H.E. Hassan Al Thawadi, Secretary General of the Supreme Committee for Delivery & Legacy (SC), responded to Qatar’s critics during the FIFA Congress on Thursday, saying the country’s hosting of the FIFA World Cup™ represented an historic opportunity to change perceptions about the Middle East and Arab world. He also said the tournament had acted as a catalyst to drive workers’ rights reforms in the country.
Al Thawadi outlined the major progress delivered by Qatar and the SC in recent years in relation to workers’ rights in a direct rebuttal to Lise Klaveness, President of the Norwegian Football Federation (NFF), who discussed human rights and workers’ welfare during her address. Al Thawadi said Qatar would provide a benchmark in relation to legacy and worker reforms for future mega-event hosts.
Al Thawadi expressed disappointment in the NFF for not requesting a meeting and making no attempt to understand the challenges faced in relation to workers’ rights. He called for dialogue and reiterated that Qatar had always been open and transparent with critics. Al Thawadi also said that even Qatar’s fiercest critics over the past decade had recognised the progress delivered by the country in recent years.
He said: “As World Cup hosts, we are acutely aware of the international spotlight that comes with the hosting rights for the greatest show on earth – and, ladies and gentlemen, we have embraced it. We have committed to welcoming the world and to enhancing understanding through the power of football in a spirit of openness, transparency and dialogue. Because for us, this tournament always represented more than a month of football.”
Al Thawadi continued: “Madam President [Ms Klaveness] visited our country and made no request for a meeting, did not attempt to contact us and did not attempt to engage in dialogue before addressing congress today. I urge everybody, we have always been open for dialogue. We have always welcomed constructive criticism.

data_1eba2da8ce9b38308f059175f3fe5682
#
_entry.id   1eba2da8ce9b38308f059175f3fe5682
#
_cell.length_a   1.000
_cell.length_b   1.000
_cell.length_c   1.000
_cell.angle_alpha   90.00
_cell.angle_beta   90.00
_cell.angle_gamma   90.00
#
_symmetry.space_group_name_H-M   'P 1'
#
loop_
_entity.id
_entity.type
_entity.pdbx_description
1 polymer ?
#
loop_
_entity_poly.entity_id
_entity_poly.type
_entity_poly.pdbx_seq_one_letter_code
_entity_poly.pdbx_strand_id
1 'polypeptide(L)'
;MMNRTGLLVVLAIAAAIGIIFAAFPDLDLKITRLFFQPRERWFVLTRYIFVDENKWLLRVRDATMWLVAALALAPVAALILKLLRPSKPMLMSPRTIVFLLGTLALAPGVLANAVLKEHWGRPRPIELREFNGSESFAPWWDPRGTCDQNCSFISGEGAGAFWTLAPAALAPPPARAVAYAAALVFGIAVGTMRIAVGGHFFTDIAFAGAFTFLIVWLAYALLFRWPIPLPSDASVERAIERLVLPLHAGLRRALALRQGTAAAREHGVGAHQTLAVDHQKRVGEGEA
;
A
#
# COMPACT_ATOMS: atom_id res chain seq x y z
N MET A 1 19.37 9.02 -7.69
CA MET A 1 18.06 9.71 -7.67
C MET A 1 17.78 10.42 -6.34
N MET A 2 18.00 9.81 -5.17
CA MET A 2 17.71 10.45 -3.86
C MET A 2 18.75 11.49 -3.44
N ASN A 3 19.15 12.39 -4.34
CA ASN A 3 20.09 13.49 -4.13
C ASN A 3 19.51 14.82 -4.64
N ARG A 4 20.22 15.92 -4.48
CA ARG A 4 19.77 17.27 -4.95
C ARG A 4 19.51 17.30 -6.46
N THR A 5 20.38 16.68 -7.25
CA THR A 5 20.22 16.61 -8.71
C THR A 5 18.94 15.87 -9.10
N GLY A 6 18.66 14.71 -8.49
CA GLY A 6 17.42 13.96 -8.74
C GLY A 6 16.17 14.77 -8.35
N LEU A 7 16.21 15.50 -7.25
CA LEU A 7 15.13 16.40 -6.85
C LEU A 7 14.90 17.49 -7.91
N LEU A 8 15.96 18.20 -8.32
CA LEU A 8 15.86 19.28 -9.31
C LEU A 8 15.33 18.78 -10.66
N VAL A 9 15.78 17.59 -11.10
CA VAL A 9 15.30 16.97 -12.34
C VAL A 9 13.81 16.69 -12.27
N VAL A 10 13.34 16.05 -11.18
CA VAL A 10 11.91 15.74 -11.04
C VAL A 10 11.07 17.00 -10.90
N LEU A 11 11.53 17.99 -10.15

“I would like to inform yourselves, as well as the Norwegian Federation and anybody who might share similar views on the legacy of the World Cup, who might have doubts or questions about the legacy of the World Cup, that this World Cup is creating legacy. We’re creating legacy before a ball has even been kicked. The International Labour Organization has described Qatar’s reforms as ‘historic’. The International Trade Union Confederation considers Qatar’s updated laws as a benchmark for the region. Building and Wood Workers’ International has compared the safety standards on World Cup sites as equal to those in Europe or North America.
“Remember, that a number of these entities that I have mentioned were, at one time, outspoken adversaries. But through taking time to understand the complexities of the situation on the ground, and through a shared commitment to improving lives, those who were once adversaries became allies and partners in a shared journey to ensuring that this World Cup makes a difference and leaves a difference. Not for 28 days, not for a few months, but long-term sustainable progress that lasts for decades after the last ball has been kicked. And, I urge you ladies and gentlemen, this commitment should be recognised.”
Al Thawadi went on to say Qatar 2022 would showcase the country and region in a positive light.
He said: “For years and decades, even centuries, our region and culture have too often been defined through the prism of conflict, war and the ensuing stereotypes and assumptions that result from a lack of familiarity, a lack of understanding, and highlighting the divisions between East and West. The most important legacy of this World Cup will be to serve as an antidote to this prism and provide a window for the world into a region that is rarely captured.”
Al Thawadi added: “What the World Cup has done – it has assisted in accelerating the process. Through the vision and drive of our government, through the support of FIFA, and supported by international partners and constructive dialogue, we have been able to achieve this progress.
“I am confident that when you see what we’ve done, you will recognise that we will be the benchmark upon which future tournaments will look towards in terms of achieving some of the objectives that we’ve been able to achieve.”